She shrugged. ‘Sure, I wouldn’t be the first girl to be kicked off the unicorn, and I’m not saying that Perry is any sort of hero. There have been other women in his past and there might well be other women in the future, I can’t say; but I know Perry, Master Strongoak. And I can tell you this, whatever the reason, whatever the cause, there is one thing he would never have done, and that is leave without saying goodbye.’
It was a pretty speech, verbs and everything – the full fellowship. If Perry had run off with some other woman, I, for one, was willing to bet that he had made the mistake of his life. When the wolves come howling round my tree, this is one lady I would not mind being up there with me.
What could I say, though? The heart is a strange sorcerer, which casts its spell in the unlikeliest places and kills them on a whim. Something like that, anyway. The Lizas of this world are being lied to every day and crying their eyes out every night, unlike tough hard-bitten dwarf master detectives. They are far too canny to have trod those dangerous paths – ah, sweet Elester, where are you now with your coal-black hair, ruby-red lips and pilfering fingers in the Old Town Pension Trust? Oh yes, serving five years for fraud after I found the evidence in the false bottom of your bedside bridal hope chest. After all, dwarf, elf, human or gnome, none of us are immune. Shoot, I even saw a goblin once get mushy over a piece of skirt he picked up in a bar – and he wasn’t even trying to eat her.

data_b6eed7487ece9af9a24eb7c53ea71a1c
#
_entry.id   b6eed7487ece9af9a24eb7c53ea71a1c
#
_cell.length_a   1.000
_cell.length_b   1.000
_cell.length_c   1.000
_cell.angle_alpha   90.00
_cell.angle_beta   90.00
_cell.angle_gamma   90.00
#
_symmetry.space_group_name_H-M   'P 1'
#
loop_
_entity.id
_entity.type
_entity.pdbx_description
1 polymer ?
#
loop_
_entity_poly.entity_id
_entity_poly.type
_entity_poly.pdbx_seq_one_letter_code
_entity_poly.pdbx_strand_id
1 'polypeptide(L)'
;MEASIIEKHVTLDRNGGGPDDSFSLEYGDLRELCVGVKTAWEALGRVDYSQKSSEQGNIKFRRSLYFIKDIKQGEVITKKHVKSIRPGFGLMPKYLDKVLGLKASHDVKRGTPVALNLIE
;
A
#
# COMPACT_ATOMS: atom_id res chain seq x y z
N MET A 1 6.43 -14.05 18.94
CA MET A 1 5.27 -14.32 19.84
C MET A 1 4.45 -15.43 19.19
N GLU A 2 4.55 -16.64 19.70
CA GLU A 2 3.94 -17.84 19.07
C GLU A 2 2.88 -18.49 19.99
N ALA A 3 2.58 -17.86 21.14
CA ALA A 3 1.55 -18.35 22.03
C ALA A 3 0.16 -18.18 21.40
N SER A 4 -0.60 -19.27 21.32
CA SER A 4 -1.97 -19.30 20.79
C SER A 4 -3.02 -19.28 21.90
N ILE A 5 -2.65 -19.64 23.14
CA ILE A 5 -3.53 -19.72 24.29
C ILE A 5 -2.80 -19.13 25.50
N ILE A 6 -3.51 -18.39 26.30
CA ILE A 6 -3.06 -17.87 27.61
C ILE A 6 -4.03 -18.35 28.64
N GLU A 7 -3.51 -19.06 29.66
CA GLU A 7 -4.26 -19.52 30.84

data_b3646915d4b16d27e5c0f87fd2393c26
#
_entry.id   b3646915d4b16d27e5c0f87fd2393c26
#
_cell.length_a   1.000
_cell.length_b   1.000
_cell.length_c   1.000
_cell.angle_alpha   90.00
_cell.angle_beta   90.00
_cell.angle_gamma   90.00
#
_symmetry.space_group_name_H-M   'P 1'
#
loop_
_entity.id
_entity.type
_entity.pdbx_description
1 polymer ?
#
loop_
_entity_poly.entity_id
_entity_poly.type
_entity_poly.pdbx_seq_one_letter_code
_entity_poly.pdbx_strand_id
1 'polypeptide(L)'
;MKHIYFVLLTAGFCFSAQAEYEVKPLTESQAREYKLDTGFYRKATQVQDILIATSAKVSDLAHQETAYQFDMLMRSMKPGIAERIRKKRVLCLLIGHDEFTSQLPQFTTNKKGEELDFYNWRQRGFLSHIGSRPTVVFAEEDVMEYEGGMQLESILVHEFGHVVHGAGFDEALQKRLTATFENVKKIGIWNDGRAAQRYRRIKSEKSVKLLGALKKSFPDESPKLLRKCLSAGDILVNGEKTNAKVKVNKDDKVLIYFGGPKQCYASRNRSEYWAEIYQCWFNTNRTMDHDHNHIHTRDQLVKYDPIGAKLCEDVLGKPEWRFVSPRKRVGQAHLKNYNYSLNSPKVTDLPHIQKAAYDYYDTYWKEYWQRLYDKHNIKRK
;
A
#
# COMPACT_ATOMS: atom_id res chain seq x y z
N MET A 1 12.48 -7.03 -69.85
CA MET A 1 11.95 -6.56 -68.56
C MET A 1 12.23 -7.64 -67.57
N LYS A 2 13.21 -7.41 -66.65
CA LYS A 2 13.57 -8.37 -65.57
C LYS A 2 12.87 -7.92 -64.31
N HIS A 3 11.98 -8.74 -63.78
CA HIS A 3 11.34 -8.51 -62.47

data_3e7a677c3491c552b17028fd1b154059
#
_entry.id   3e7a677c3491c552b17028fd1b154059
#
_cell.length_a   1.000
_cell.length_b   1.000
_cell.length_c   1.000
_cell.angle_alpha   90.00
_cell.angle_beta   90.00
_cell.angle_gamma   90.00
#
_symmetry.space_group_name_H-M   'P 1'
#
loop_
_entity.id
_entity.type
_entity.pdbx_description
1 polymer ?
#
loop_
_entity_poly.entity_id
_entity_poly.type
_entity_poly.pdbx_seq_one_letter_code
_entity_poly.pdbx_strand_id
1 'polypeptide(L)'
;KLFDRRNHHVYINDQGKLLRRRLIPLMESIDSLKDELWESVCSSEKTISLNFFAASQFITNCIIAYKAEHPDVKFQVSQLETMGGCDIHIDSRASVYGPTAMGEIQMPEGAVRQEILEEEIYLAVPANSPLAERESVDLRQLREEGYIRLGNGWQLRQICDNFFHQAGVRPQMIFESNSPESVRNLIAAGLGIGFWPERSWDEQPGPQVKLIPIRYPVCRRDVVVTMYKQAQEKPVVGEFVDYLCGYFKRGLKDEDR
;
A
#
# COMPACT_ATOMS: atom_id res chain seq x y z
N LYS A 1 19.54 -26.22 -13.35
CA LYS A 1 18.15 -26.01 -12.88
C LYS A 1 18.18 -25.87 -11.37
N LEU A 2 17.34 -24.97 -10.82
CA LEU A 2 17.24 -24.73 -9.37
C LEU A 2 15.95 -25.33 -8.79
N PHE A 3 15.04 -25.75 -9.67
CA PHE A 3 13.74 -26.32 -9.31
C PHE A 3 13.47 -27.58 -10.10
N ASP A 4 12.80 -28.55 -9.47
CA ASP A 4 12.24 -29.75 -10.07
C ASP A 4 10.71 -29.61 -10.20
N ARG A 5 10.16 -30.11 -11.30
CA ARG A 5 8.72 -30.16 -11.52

So it was my turn to shrug. ‘Some people just don’t like goodbyes.’ After all, I’d had more than my fair share and I’d never got exactly fond of them. Taking another jolt of coffee, I put down the mug and reached for the security of my pipe resting in the ashcup. Something was making me edgy. Painful Memories or was the coffee simply too strong?